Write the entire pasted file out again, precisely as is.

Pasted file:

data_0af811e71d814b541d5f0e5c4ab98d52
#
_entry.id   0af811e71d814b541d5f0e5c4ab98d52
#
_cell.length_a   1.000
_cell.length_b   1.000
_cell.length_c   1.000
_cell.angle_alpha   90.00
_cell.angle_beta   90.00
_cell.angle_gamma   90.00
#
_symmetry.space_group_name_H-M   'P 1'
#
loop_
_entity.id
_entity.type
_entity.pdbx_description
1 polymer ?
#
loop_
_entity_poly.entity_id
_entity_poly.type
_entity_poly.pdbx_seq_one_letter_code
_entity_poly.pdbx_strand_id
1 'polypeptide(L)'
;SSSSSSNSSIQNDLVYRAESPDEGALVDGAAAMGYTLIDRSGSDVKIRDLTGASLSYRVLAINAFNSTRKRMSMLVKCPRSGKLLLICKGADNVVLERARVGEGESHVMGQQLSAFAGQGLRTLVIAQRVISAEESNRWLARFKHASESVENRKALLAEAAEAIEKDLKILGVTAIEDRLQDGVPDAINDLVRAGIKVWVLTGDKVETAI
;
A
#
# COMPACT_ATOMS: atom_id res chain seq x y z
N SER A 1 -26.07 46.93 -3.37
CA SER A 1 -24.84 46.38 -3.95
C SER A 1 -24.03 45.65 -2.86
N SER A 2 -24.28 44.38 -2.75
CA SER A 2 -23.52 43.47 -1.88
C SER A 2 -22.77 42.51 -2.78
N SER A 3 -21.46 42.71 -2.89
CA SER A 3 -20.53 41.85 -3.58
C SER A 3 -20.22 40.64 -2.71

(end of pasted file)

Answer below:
data_0af811e71d814b541d5f0e5c4ab98d52
#
_entry.id   0af811e71d814b541d5f0e5c4ab98d52
#
_cell.length_a   1.000
_cell.length_b   1.000
_cell.length_c   1.000
_cell.angle_alpha   90.00
_cell.angle_beta   90.00
_cell.angle_gamma   90.00
#
_symmetry.space_group_name_H-M   'P 1'
#
loop_
_entity.id
_entity.type
_entity.pdbx_description
1 polymer ?
#
loop_
_entity_poly.entity_id
_entity_poly.type
_entity_poly.pdbx_seq_one_letter_code
_entity_poly.pdbx_strand_id
1 'polypeptide(L)'
;SSSSSSNSSIQNDLVYRAESPDEGALVDGAAAMGYTLIDRSGSDVKIRDLTGASLSYRVLAINAFNSTRKRMSMLVKCPRSGKLLLICKGADNVVLERARVGEGESHVMGQQLSAFAGQGLRTLVIAQRVISAEESNRWLARFKHASESVENRKALLAEAAEAIEKDLKILGVTAIEDRLQDGVPDAINDLVRAGIKVWVLTGDKVETAI
;
A
#
# COMPACT_ATOMS: atom_id res chain seq x y z
N SER A 1 -26.07 46.93 -3.37
CA SER A 1 -24.84 46.38 -3.95
C SER A 1 -24.03 45.65 -2.86
N SER A 2 -24.28 44.38 -2.75
CA SER A 2 -23.52 43.47 -1.88
C SER A 2 -22.77 42.51 -2.78
N SER A 3 -21.46 42.71 -2.89
CA SER A 3 -20.53 41.85 -3.58
C SER A 3 -20.22 40.64 -2.71